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Tuesday, 7 December, 1999, 09:38 GMT
Men's club ban a 'nonsense'
Women celebrate after gaining admission to the Marylebone Cricket Club

The government has dismissed reports suggesting it plans to ban men-only clubs such as London's Garrick and a range of sports establishments.

A Downing Street spokesman said: "It is nonsense. There are no plans to do this."

The omission of private clubs results in various discriminatory rules and arrangements which support stereotypical images of men and women
Equal Opportunities Commission
A number of exclusive dining clubs continue to refuse to admit women, regarding it as part of their centuries-old tradition. The Sex Discrimination Act currently excludes private clubs.

About three-quarters of golf clubs also retain extra privileges for male members, such as men's bars and banning woman from playing on courses at certain times.

Proposals from the Equal Opportunities Commission would force all private clubs to fall into line with sex discrimination laws and treat men and women equally.

According to a report in The Daily Telegraph on Tuesday, pressure from women ministers has caused the government to plan this change as part of an equal opportunities bill for the next parliamentary session.

William Hague: Questioned role of men's clubs
Cabinet Office Minister Mo Mowlam last week put "eliminating unjustified discrimination wherever it exists" at "the heart of the government's agenda".

The minister responsible for equal opportunities at the Department for Education and Employment, Margaret Hodge, and the minister for women, Baroness Jay, are also said to support a change in the law.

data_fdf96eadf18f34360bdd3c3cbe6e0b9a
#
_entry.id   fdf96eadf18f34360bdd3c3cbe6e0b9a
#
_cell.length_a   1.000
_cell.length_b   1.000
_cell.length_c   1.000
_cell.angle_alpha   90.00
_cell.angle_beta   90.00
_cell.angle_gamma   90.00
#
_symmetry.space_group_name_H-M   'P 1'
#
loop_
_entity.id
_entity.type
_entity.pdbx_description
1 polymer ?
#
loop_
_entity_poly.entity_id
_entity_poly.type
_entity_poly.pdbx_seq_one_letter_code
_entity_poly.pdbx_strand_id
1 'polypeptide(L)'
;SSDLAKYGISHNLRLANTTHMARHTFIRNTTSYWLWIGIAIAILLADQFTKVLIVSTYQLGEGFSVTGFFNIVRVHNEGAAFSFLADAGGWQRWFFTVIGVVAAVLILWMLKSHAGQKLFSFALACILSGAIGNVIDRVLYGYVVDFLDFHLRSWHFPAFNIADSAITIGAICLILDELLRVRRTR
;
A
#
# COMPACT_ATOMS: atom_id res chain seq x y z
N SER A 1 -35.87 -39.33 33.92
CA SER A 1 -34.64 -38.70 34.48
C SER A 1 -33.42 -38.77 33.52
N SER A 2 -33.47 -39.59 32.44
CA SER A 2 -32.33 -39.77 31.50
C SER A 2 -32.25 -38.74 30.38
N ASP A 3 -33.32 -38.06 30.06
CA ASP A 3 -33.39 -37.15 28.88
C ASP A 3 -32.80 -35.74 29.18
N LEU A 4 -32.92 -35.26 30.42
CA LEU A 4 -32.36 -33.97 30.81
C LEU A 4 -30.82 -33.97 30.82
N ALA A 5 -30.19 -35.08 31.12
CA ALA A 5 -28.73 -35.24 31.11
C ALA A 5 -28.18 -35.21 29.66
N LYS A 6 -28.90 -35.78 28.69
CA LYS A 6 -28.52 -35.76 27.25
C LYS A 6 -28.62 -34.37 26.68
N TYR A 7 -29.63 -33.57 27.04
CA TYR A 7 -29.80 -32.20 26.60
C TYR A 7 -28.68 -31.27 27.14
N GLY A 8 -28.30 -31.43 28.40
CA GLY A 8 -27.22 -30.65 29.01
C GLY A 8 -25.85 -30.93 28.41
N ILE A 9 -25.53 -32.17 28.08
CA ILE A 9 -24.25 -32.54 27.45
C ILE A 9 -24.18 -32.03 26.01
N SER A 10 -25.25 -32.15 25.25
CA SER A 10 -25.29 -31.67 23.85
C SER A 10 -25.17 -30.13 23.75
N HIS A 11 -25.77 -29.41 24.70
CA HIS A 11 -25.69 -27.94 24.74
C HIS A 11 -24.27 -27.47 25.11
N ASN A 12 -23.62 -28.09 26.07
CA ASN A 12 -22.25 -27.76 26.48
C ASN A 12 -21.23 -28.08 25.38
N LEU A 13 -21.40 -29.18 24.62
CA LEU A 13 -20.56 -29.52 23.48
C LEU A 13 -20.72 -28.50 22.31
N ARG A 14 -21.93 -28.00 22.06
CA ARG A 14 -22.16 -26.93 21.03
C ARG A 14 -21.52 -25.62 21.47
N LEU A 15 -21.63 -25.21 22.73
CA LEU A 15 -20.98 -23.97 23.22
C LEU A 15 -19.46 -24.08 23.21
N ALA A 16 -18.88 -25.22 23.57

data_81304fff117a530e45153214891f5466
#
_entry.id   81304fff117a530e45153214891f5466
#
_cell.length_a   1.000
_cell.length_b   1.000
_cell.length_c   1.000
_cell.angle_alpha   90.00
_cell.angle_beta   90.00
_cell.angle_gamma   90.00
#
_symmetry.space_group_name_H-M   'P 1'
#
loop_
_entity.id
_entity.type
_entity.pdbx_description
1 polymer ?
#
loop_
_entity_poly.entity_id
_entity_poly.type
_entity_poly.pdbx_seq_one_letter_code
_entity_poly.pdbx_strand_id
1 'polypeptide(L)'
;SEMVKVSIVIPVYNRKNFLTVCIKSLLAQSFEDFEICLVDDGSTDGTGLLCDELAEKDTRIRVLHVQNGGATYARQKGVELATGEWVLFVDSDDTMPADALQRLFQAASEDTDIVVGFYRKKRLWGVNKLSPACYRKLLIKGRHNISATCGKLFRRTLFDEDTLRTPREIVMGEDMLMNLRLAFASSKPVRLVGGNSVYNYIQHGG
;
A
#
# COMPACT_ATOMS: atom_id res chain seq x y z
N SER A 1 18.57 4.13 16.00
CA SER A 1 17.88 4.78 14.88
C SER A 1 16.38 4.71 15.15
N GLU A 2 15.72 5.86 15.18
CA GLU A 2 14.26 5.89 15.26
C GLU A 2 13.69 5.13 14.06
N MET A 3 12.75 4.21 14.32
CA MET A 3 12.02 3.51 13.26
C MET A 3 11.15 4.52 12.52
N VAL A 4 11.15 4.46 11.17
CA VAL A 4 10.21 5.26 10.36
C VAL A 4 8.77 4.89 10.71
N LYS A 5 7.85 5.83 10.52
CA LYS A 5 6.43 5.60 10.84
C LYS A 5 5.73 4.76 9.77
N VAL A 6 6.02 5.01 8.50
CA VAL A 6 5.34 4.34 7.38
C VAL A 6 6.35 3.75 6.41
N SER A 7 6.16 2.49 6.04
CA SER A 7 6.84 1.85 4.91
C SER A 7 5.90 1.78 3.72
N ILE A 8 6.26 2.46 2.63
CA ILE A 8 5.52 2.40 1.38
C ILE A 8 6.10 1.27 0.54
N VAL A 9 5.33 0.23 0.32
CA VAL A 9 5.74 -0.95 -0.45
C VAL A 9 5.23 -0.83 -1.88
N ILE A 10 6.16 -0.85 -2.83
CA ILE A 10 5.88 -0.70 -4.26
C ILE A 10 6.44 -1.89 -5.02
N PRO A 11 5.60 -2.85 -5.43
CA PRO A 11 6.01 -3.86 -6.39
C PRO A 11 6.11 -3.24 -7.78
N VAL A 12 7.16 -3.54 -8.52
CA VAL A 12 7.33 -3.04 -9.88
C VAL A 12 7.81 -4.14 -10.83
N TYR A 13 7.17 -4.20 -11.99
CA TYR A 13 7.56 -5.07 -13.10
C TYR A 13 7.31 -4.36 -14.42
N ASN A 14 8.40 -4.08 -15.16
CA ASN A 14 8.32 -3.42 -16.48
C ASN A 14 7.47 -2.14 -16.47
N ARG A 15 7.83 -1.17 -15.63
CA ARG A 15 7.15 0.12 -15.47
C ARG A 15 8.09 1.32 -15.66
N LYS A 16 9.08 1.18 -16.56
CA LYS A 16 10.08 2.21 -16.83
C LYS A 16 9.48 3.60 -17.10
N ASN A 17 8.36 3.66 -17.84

But the newspaper also quotes former Conservative minister Nicholas Soames, who describes any attempt to bring a ban as "preposterous".

He adds: "What sensible woman wants to be a member of a men's club?"

However Tory leader William Hague could back such a move. He once suggested he might leave the Conservative Carlton Club unless it opened its doors to women.

"There is no point in me going round the country saying we should have more women candidates and bring more women into the Conservative Party and then saying, 'Sorry women can't join the Carlton Club'," he said.

The change in heart by members of the Marylebone Cricket Club, which recently voted to admit women after 211 years, also leads equal opportunity campaigners to believe the change will come.

A spokeswoman for the Equal Opportunities Commission said it had received no direct response to its proposals on private member's clubs since it put them to the Department for Education and Employment in November.

"There has been no response on these particular recommendations. There have on various other bits but not on private clubs," she said.

"The report seems to be quite speculative - certainly there was nothing in the Queen's Speech."

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